Phone fraud costs millions of euros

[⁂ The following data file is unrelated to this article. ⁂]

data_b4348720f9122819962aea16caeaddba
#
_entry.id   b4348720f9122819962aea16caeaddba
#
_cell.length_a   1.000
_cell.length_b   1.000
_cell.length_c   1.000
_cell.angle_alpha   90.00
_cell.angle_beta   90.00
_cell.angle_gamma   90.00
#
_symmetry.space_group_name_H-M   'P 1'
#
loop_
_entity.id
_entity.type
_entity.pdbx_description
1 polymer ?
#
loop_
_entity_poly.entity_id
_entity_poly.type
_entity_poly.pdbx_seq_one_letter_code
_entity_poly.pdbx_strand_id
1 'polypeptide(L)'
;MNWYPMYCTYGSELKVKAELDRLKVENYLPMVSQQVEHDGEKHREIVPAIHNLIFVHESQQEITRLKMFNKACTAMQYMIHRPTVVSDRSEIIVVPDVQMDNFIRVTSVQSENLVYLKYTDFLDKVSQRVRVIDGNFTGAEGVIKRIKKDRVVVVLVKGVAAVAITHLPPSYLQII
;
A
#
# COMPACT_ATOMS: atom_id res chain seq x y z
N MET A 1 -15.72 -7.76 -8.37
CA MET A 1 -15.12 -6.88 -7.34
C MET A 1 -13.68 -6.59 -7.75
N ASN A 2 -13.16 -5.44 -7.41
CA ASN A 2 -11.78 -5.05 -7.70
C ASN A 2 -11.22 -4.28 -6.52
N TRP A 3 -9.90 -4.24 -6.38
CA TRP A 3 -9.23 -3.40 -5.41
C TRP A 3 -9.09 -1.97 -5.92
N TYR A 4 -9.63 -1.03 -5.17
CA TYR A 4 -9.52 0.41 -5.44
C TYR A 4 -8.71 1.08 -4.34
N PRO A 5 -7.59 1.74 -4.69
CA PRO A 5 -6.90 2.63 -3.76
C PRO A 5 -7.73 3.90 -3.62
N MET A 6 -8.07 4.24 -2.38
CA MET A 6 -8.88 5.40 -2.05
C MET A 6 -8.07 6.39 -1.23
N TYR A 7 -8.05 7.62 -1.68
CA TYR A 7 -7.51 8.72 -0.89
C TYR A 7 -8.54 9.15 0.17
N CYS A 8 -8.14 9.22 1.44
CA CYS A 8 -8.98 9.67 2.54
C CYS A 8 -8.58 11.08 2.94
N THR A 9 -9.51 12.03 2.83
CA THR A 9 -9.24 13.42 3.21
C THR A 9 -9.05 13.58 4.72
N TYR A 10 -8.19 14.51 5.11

One day you might find not just one mobile phone bill in your letter box, but two – and then a few days later another. All of them are for colossal amounts, and you don’t even own a mobile telephone. Welcome to the community of telephone fraud victims, a racket that costs land-line and mobile phone companies about 235 million euros every year. Overcharging of telephone bills used to be blamed on telephone company technicians. However, the truth is that today, the means of defrauding consumers and phone companies are far more complicated and hard to detect, and the results far more damaging. In fact, when a scam has been discovered, usually after the event, it is very difficult to prove and the victim usually has to pay. Two years ago, in recognition of the problem, the State set up the Greek Agency for the Prevention of Telecommunication Fraud (EFTA), comprising representatives of land-line and mobile telephone companies. The scams «The most common method is the subscriber scam, when someone sets up a land-line or mobile number using a false identity, charges up huge amounts and then abandons it,» EFTA’s outgoing president, Michalis Mavis, told Kathimerini. «A 22-year-old student from the Peloponnese suddenly found herself the owner of six mobile telephones – two each with all three companies – and billed for 70,000-75,000 euros. The girl ended up in court, where she was eventually acquitted as it was shown that the proof of identity presented to the companies had been forged. The girl had taken out a loan to buy goods from an electrical store, where it appears someone had obtained a photocopy of her identity card. This person had then found out her address, taken an electricity bill from her letter box and made out a false taxation statement (even though the girl herself did not even have a tax number). Using these documents, the person took out six phone links in her name and overcharged them. The student did not have to pay the bills in the end, but naturally went through a terrible ordeal,» he said. Another scam is the misuse of the phone line diversion. There was the case of a childminder who diverted her employer’s calls to Ukraine. She would then return to her own home, call her employer’s number and was able to talk to her family in Ukraine. She herself paid only for the cost of the local call, while her employer was billed for the international charges. She would then cancel the diversion and her employer was none the wiser, at least until she received the bill. There have been a number of similar cases where immigrants have diverted calls at kiosks or bars to land lines in places as far away as Pakistan. Another scam that has come to light is the number of calls to sex lines via the Internet. Someone visits a pornographic site on the Web and downloads a free program providing access to pornographic material. However, there is a hidden cost. The program instructs the modem to call an international line. The caller is billed for 2 euros per minute instead of 10 cents per minute (the usual Internet rate). Sometimes the program is so «smart» that it silences the modem to make the redialling imperceptible, or else it rings when the computer is switched off. «These calls are made to small countries in the Pacific Ocean such as Papua New Guinea or Vanuatu, who have rented their telephone codes to major companies. It is as if Greece had rented all the telephone numbers in Thessaloniki (0310),» explained Mavis. Warning «The Hellenic Telecommunications Organization (OTE) analyzes these calls as a precautionary measure and when it finds large bills, it warns the victims,» he added. Mavis also warned that the OTE board in each apartment building should be well protected, or else someone can adjust the cables and listen in to your calls or else make their own calls. But OTE exchanges in the street are perfectly safe. «In the past (particularly during the dictatorship), there was a problem with phone-tapping, but now these lines are quite safe due to ISDN. Many people also think it is risky to have a cordless phone, but this is not true for the new technology, the DECT models. Only people with the old models are at risk as it is easy for someone to get in on the same wavelength and listen in or make calls.»